The president is once again showing off his mastery of political optics as he has been sighted on low-cost air carrier Flysafair this morning. The president flew on the 07:10 flight from Johannesburg to East London this morning on flight FA248.
Flying, low-cost with the ordinary people of South Africa certainly would seem to be sending a very symbolic message that the era of state-sponsored luxury while millions of people struggle to eak out a meagre existence is coming to an end.
This is not the first time that the president has been seen using low-cost carriers to get around the country.WATCH: Everybody wants to sit next to President Ramaphosa on a plane
At the end of April, President Cyril Ramaphosa was spotted travelling to Durban in economy class on a Flysafair flight. The president presented himself then as an approachable, relatable figure and humoured his fellow passengers who took selfies and photos which, of course, eventually made their way to social media.
At that time, Ramaphosa's spokesperson Khusela Diko told News24 that the president will at all times use the mode of transport which is most practical, convenient and cost effective for his duties.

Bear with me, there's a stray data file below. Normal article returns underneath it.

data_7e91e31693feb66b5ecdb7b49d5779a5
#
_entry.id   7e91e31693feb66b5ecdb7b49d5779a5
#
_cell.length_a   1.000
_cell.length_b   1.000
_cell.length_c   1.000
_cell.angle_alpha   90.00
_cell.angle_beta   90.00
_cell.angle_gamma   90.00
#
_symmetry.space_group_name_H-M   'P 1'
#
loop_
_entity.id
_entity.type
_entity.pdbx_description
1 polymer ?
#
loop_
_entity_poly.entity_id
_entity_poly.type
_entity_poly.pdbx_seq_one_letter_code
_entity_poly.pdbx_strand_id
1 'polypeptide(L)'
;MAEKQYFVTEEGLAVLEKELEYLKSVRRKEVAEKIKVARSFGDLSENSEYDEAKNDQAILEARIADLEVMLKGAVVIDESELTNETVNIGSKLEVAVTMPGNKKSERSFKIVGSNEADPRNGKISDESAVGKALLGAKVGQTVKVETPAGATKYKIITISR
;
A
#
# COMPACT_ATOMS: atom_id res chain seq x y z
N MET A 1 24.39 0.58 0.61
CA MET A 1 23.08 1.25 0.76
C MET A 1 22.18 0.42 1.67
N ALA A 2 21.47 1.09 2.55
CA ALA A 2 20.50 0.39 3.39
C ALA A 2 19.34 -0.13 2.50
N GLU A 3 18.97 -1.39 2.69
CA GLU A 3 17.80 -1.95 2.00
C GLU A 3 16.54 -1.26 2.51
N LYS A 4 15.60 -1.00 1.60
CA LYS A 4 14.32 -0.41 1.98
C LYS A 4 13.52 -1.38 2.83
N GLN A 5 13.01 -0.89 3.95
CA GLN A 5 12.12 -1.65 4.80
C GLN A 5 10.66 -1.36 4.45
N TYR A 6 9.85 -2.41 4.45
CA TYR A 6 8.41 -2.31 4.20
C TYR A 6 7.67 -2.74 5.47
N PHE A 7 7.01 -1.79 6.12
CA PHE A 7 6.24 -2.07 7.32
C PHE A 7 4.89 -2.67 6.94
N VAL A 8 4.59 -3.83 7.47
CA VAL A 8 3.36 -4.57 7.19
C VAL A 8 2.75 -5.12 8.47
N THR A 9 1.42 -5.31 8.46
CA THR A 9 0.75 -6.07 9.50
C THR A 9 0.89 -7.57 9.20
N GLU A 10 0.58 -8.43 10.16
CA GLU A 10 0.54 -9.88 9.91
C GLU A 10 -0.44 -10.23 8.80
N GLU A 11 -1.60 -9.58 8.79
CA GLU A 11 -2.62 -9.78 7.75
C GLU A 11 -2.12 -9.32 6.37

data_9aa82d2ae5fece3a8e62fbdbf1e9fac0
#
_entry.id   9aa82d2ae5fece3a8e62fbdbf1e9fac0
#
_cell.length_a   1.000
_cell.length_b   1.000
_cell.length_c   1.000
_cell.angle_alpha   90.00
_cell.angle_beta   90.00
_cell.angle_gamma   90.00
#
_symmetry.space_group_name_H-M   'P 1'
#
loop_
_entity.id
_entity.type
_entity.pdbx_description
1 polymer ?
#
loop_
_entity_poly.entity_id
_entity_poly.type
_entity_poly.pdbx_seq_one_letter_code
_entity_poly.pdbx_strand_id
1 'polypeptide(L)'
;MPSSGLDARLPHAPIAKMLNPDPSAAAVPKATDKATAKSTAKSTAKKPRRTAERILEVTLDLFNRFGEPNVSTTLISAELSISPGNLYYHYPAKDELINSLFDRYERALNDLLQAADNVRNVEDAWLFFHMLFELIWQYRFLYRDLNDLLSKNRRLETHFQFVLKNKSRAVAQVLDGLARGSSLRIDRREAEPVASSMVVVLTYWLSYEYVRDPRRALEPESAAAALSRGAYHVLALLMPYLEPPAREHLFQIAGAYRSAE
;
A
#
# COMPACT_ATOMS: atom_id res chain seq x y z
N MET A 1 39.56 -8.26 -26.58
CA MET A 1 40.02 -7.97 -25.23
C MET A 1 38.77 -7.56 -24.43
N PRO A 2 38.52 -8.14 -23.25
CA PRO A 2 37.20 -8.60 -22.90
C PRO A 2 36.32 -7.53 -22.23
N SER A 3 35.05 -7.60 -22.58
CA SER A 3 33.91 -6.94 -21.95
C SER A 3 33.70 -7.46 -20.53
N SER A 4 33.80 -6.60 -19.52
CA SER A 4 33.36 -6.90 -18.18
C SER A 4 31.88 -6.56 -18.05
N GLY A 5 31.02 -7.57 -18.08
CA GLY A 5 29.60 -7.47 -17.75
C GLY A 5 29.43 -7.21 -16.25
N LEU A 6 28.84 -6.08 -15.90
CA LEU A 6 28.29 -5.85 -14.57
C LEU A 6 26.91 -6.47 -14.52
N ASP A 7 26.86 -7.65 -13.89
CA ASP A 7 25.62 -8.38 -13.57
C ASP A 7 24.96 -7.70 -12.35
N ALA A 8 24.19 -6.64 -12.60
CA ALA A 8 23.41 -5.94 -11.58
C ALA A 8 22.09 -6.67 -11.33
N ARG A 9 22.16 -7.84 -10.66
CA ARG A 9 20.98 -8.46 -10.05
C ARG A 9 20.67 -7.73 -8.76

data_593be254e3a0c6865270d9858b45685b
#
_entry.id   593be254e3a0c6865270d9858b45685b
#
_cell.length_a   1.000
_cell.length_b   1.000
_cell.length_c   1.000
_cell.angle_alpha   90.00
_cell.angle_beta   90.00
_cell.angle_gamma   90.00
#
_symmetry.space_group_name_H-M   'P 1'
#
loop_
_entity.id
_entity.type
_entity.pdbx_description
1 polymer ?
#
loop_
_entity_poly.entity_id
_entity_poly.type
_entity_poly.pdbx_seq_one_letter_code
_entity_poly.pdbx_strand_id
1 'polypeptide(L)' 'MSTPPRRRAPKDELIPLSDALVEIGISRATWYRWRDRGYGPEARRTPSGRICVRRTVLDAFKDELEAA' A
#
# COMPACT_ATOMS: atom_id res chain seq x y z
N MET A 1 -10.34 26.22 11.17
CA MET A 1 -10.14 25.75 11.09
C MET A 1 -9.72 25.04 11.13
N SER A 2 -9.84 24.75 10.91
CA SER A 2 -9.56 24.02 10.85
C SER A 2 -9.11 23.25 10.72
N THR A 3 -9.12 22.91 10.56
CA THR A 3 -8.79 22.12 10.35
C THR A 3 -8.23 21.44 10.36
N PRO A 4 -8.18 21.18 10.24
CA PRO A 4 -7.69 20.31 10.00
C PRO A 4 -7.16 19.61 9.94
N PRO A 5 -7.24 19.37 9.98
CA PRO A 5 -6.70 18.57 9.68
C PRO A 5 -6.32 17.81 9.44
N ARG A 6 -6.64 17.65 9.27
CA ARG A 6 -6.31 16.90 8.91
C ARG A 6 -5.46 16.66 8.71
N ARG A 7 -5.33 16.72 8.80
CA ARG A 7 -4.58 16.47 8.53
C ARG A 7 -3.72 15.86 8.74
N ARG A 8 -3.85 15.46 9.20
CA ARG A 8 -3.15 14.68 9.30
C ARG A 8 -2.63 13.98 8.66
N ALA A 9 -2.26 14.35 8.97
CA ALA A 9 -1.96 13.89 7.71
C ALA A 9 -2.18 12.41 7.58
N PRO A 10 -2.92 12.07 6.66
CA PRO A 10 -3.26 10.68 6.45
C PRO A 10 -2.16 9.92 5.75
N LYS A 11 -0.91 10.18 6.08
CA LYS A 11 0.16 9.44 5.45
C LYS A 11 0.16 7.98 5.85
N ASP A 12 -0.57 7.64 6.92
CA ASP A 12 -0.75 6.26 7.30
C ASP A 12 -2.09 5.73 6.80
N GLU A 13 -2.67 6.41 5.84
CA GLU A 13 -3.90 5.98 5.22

The low-cost travel comes at a time when news broke that taxpayers are shelling out a fortune for the air travel of the president and his deputy. Rapport reported that the return flight between Cape Town and Johannesburg cost the airforce an astounding R1.5 million due, in no small way, to the use of a commercial airliner that could have transported 316 passengers, but was used to transport the presidential entourage estimated to be between 20 to 30 people.
Rapport claimed to have seen invoices from SAA that show that the use of SAA aircraft has cost the airforce R50 million in four months. That being said, the president has indicated that he would only fly SAA or on an air force plane where leasing becomes necessary - specifically when there are no commercial flights for Ramaphosa to take.
Ramaphosa’s spokesperson, Khusela Diko has said President Ramaphosa tries to use the least expensive available air travel as a matter of principle. Where commercial flights are not available on a specific route, it is the responsibility of the air force to find an alternative.